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Original Research ARTICLE

Front. Hum. Neurosci., 15 May 2020 | https://doi.org/10.3389/fnhum.2020.00175

Neuroergonomic Assessment of Hot Beverage Preparation and Consumption: An EEG and EDA Study

Amanda Sargent1, Jan Watson1, Hongjun Ye2, Rajneesh Suri2,3 and Hasan Ayaz1,3,4,5,6*
  • 1School of Biomedical Engineering, Science and Health Systems, Drexel University, Philadelphia, PA, United States
  • 2Lebow College of Business, Drexel University, Philadelphia, PA, United States
  • 3Drexel Solutions Institute, Drexel University, Philadelphia, PA, United States
  • 4Department of Psychology, College of Arts and Sciences, Drexel University, Philadelphia, PA, United States
  • 5Department of Family and Community Health, University of Pennsylvania, Philadelphia, PA, United States
  • 6Center for Injury Research and Prevention, Children’s Hospital of Philadelphia, Philadelphia, PA, United States

Neuroergonomics is an emerging field that investigates the human brain about behavioral performance in natural environments and everyday settings. This study investigated the body and brain activity correlates of a typical daily activity, hot beverage preparation, and consumption in a realistic office environment where participants performed natural daily tasks. Using wearable, battery operated and wireless Electroencephalogram (EEG) and Electrodermal activity (EDA) sensors, neural and physiological responses were measured in untethered, freely moving participants who prepared hot beverages using two different machines (a market leader and follower as determined by annual US sales). They later consumed the drinks they had prepared in three blocks. Emotional valence was estimated using frontal asymmetry in EEG alpha band power and emotional arousal was estimated from EDA tonic and phasic activity. Results from 26 participants showed that the market-leading coffee machine was more efficient to use based on self-reports, behavioral performance measures, and there were significant within-subject differences in valence between the two machine use. Moreover, the market leader user interface led to greater self-reported product preference, which was further supported by significant differences in measured arousal and valence (EDA and EEG, respectively) during coffee production and consumption. This is the first study that uses a multimodal and comprehensive assessment of coffee machine use and beverage consumption in a naturalistic work environment. Approaches described in this study can be adapted in the future to other task-specific machine usability and consumer neuroscience studies.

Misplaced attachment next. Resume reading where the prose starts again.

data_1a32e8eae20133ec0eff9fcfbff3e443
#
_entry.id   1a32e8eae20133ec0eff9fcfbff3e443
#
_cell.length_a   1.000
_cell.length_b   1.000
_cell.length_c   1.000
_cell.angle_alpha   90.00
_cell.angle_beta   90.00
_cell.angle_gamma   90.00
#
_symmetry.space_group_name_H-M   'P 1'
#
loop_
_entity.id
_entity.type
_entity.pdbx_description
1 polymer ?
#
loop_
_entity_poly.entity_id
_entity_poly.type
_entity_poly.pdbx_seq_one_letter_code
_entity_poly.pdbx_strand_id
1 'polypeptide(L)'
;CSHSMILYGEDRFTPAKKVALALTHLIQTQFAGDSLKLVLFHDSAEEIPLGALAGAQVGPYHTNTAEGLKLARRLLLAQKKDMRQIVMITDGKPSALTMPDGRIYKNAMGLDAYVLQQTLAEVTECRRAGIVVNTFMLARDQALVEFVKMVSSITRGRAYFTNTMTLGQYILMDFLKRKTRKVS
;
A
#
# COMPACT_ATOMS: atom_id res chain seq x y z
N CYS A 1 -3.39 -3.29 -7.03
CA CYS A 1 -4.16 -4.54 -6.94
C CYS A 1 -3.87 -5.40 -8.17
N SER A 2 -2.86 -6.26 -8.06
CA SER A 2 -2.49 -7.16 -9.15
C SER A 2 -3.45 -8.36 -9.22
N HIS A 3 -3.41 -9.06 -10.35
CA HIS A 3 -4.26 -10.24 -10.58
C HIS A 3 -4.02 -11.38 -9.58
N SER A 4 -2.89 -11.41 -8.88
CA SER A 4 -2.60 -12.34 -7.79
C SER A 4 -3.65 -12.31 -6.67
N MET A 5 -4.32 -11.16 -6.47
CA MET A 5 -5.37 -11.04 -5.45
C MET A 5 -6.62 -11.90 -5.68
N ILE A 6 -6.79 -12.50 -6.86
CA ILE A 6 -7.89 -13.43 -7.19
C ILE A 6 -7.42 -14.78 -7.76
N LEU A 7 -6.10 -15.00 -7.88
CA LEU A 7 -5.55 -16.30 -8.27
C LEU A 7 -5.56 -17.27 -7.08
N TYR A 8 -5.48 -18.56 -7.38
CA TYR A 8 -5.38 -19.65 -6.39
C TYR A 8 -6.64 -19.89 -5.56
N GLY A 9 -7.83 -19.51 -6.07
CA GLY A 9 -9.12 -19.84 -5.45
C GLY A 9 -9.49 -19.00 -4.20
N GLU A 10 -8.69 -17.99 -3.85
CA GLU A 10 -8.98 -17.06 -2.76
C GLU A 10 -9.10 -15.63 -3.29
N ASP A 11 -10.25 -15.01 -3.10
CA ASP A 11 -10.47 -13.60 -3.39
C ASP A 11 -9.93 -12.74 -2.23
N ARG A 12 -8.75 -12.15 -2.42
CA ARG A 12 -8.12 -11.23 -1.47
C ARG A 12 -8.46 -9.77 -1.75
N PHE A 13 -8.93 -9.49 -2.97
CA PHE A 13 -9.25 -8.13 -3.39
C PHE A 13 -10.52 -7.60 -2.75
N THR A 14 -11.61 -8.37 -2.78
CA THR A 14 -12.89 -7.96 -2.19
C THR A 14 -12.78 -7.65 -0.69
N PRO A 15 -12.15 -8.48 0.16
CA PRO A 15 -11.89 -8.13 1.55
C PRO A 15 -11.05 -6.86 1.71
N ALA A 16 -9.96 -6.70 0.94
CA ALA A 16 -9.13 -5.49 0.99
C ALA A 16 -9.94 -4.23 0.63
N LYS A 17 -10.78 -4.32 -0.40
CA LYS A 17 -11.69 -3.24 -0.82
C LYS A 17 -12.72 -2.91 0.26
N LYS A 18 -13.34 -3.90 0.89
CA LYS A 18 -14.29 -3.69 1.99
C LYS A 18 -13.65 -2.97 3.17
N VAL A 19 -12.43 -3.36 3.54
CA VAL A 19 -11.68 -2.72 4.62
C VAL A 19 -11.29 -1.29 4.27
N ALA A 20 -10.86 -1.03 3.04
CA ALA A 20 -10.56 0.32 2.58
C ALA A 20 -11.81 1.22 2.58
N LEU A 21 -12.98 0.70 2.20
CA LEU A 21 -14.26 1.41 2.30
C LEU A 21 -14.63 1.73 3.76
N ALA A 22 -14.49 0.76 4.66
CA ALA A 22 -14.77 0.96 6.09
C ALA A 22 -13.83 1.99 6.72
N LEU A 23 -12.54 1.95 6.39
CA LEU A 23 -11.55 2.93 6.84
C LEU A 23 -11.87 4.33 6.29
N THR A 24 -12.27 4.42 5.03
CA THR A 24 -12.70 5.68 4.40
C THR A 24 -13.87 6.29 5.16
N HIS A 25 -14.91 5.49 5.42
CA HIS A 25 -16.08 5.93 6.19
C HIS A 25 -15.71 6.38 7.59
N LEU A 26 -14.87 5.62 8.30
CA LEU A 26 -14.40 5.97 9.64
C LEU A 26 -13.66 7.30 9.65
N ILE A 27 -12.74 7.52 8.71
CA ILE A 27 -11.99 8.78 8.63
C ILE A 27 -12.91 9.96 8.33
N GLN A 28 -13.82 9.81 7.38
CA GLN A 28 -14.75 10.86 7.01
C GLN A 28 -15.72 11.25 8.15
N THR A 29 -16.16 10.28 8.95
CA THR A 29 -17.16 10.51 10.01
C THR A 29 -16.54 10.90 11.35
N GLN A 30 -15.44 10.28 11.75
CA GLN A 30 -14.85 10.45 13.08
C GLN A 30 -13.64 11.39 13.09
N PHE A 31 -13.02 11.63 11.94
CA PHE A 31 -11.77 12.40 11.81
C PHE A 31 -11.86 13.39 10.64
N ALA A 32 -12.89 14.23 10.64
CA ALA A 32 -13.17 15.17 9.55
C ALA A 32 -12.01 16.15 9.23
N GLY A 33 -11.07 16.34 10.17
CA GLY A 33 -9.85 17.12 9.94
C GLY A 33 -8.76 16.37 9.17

Introduction

Neuroergonomics is a multi-disciplinary field that aims to enhance technologies and work environments in terms of safety, effectiveness, and functionality (Ayaz and Dehais, 2019). Neuroergonomics research objectives include understanding neural and physiological factors as they contribute to the real-world task performance, training, and acquisition of new skills concerning work and everyday activities (Parasuraman, 2011; Ayaz et al., 2013; McKendrick et al., 2015). While both neuroscience and human factors research has previously avoided using an active behavior for fear of artifacts contaminating the physiological signal of interest, the development of remote, wireless and portable sensors now allow continuous multimodal monitoring of participants in naturalistic settings (McKendrick et al., 2016; Gramann et al., 2017; Zander et al., 2017; Curtin and Ayaz, 2018; Gateau et al., 2018; Pinti et al., 2018; Dehais et al., 2019).

Neuroergonomics research strives to use neuroimaging techniques to evaluate brain responses in ambulatory settings (Makeig et al., 2009; Ayaz et al., 2013; Mehta and Parasuraman, 2013; Gramann et al., 2014, 2017; Curtin and Ayaz, 2018). The capability for researching outside of traditional laboratory settings has opened the door for the implementation of ecologically valid experimental protocols in fields such as consumer neuroscience. Studying consumer behavior in unrealistic laboratory settings often raises questions about the validity of such results (Boksem and Smidts, 2015; Krampe et al., 2018). Furthermore, recent consumer research studies have typically focused on only one type of product or advertisement when assessing consumers’ behavior (Boksem and Smidts, 2015; Telpaz et al., 2015; Krampe et al., 2018). However, products are rarely featured alone for example in a grocery store (Krampe et al., 2018). Despite a need for researching in naturalistic settings almost all neuromarketing studies to date have attempted to elicit emotional and cognitive responses artificially in a lab (Lim, 2018). Being able to study consumers in naturalistic environments could generate a better understanding of consumers’ behavior and preferences.